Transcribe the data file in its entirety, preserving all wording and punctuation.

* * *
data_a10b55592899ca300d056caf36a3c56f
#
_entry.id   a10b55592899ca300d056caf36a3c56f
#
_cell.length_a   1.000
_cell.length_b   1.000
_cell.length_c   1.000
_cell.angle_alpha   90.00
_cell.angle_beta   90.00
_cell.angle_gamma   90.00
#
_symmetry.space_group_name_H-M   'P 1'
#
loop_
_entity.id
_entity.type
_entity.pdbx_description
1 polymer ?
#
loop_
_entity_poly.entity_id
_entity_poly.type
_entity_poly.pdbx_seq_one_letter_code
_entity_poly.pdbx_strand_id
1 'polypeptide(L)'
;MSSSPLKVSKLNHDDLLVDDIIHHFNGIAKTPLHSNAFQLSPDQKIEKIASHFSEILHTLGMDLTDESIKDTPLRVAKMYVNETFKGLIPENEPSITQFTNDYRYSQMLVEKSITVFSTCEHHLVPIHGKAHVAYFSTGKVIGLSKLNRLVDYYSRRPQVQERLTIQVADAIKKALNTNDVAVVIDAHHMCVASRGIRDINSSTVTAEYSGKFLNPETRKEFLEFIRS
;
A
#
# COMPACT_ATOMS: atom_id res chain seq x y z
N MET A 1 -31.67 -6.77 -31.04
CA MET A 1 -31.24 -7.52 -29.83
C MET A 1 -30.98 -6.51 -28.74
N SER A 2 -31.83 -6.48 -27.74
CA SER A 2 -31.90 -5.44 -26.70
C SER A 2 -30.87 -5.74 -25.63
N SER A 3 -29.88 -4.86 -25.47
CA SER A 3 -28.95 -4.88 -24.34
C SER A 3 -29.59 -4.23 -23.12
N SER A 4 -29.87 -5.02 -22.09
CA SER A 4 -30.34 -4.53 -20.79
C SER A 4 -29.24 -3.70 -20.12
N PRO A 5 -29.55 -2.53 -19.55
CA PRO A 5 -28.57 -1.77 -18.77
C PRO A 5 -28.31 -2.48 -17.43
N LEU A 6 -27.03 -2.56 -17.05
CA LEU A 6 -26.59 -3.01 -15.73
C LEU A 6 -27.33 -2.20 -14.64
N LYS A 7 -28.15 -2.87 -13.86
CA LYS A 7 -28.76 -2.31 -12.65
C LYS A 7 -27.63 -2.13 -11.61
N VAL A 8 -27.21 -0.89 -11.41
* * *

data_a10b55592899ca300d056caf36a3c56f
#
_entry.id   a10b55592899ca300d056caf36a3c56f
#
_cell.length_a   1.000
_cell.length_b   1.000
_cell.length_c   1.000
_cell.angle_alpha   90.00
_cell.angle_beta   90.00
_cell.angle_gamma   90.00
#
_symmetry.space_group_name_H-M   'P 1'
#
loop_
_entity.id
_entity.type
_entity.pdbx_description
1 polymer ?
#
loop_
_entity_poly.entity_id
_entity_poly.type
_entity_poly.pdbx_seq_one_letter_code
_entity_poly.pdbx_strand_id
1 'polypeptide(L)'
;MSSSPLKVSKLNHDDLLVDDIIHHFNGIAKTPLHSNAFQLSPDQKIEKIASHFSEILHTLGMDLTDESIKDTPLRVAKMYVNETFKGLIPENEPSITQFTNDYRYSQMLVEKSITVFSTCEHHLVPIHGKAHVAYFSTGKVIGLSKLNRLVDYYSRRPQVQERLTIQVADAIKKALNTNDVAVVIDAHHMCVASRGIRDINSSTVTAEYSGKFLNPETRKEFLEFIRS
;
A
#
# COMPACT_ATOMS: atom_id res chain seq x y z
N MET A 1 -31.67 -6.77 -31.04
CA MET A 1 -31.24 -7.52 -29.83
C MET A 1 -30.98 -6.51 -28.74
N SER A 2 -31.83 -6.48 -27.74
CA SER A 2 -31.90 -5.44 -26.70
C SER A 2 -30.87 -5.74 -25.63
N SER A 3 -29.88 -4.86 -25.47
CA SER A 3 -28.95 -4.88 -24.34
C SER A 3 -29.59 -4.23 -23.12
N SER A 4 -29.87 -5.02 -22.09
CA SER A 4 -30.34 -4.53 -20.79
C SER A 4 -29.24 -3.70 -20.12
N PRO A 5 -29.55 -2.53 -19.55
CA PRO A 5 -28.57 -1.77 -18.77
C PRO A 5 -28.31 -2.48 -17.43
N LEU A 6 -27.03 -2.56 -17.05
CA LEU A 6 -26.59 -3.01 -15.73
C LEU A 6 -27.33 -2.20 -14.64
N LYS A 7 -28.15 -2.87 -13.86
CA LYS A 7 -28.76 -2.31 -12.65
C LYS A 7 -27.63 -2.13 -11.61
N VAL A 8 -27.21 -0.89 -11.41